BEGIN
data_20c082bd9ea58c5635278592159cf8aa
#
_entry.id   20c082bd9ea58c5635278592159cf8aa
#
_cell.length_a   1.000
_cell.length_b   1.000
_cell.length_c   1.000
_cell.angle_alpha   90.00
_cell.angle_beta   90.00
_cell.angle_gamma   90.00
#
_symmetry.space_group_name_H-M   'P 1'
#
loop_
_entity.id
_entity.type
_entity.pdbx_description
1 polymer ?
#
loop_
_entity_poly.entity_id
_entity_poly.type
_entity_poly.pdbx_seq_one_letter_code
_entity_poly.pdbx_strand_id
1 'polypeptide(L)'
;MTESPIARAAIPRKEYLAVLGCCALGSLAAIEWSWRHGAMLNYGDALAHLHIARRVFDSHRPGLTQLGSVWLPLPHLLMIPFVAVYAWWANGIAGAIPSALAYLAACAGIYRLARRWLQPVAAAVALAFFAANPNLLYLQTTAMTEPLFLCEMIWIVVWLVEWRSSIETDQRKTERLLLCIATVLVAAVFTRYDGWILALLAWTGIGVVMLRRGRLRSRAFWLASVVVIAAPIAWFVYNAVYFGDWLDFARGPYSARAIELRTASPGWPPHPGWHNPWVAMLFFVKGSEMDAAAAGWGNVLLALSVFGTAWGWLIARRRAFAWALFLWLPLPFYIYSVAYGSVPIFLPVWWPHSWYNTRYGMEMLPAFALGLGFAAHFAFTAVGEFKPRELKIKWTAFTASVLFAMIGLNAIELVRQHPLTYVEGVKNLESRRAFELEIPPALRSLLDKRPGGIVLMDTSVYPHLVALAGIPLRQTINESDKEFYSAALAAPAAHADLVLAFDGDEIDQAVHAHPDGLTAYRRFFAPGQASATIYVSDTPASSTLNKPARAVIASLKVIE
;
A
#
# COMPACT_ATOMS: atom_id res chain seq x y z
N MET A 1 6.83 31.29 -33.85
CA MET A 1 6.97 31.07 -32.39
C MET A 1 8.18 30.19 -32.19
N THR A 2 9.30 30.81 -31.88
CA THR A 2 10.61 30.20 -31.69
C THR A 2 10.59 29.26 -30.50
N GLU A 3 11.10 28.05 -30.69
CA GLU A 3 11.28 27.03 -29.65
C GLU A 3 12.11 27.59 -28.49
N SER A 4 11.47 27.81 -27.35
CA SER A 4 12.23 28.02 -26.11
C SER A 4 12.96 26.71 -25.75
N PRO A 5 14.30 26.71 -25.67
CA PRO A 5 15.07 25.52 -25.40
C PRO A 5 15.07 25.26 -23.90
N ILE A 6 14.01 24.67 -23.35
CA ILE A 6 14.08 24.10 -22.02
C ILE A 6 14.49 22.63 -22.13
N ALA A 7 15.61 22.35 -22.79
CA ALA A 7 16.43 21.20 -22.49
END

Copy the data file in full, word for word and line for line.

data_20c082bd9ea58c5635278592159cf8aa
#
_entry.id   20c082bd9ea58c5635278592159cf8aa
#
_cell.length_a   1.000
_cell.length_b   1.000
_cell.length_c   1.000
_cell.angle_alpha   90.00
_cell.angle_beta   90.00
_cell.angle_gamma   90.00
#
_symmetry.space_group_name_H-M   'P 1'
#
loop_
_entity.id
_entity.type
_entity.pdbx_description
1 polymer ?
#
loop_
_entity_poly.entity_id
_entity_poly.type
_entity_poly.pdbx_seq_one_letter_code
_entity_poly.pdbx_strand_id
1 'polypeptide(L)'
;MTESPIARAAIPRKEYLAVLGCCALGSLAAIEWSWRHGAMLNYGDALAHLHIARRVFDSHRPGLTQLGSVWLPLPHLLMIPFVAVYAWWANGIAGAIPSALAYLAACAGIYRLARRWLQPVAAAVALAFFAANPNLLYLQTTAMTEPLFLCEMIWIVVWLVEWRSSIETDQRKTERLLLCIATVLVAAVFTRYDGWILALLAWTGIGVVMLRRGRLRSRAFWLASVVVIAAPIAWFVYNAVYFGDWLDFARGPYSARAIELRTASPGWPPHPGWHNPWVAMLFFVKGSEMDAAAAGWGNVLLALSVFGTAWGWLIARRRAFAWALFLWLPLPFYIYSVAYGSVPIFLPVWWPHSWYNTRYGMEMLPAFALGLGFAAHFAFTAVGEFKPRELKIKWTAFTASVLFAMIGLNAIELVRQHPLTYVEGVKNLESRRAFELEIPPALRSLLDKRPGGIVLMDTSVYPHLVALAGIPLRQTINESDKEFYSAALAAPAAHADLVLAFDGDEIDQAVHAHPDGLTAYRRFFAPGQASATIYVSDTPASSTLNKPARAVIASLKVIE
;
A
#
# COMPACT_ATOMS: atom_id res chain seq x y z
N MET A 1 6.83 31.29 -33.85
CA MET A 1 6.97 31.07 -32.39
C MET A 1 8.18 30.19 -32.19
N THR A 2 9.30 30.81 -31.88
CA THR A 2 10.61 30.20 -31.69
C THR A 2 10.59 29.26 -30.50
N GLU A 3 11.10 28.05 -30.69
CA GLU A 3 11.28 27.03 -29.65
C GLU A 3 12.11 27.59 -28.49
N SER A 4 11.47 27.81 -27.35
CA SER A 4 12.23 28.02 -26.11
C SER A 4 12.96 26.71 -25.75
N PRO A 5 14.30 26.71 -25.67
CA PRO A 5 15.07 25.52 -25.40
C PRO A 5 15.07 25.26 -23.90
N ILE A 6 14.01 24.67 -23.35
CA ILE A 6 14.08 24.10 -22.02
C ILE A 6 14.49 22.63 -22.13
N ALA A 7 15.61 22.35 -22.79
CA ALA A 7 16.43 21.20 -22.49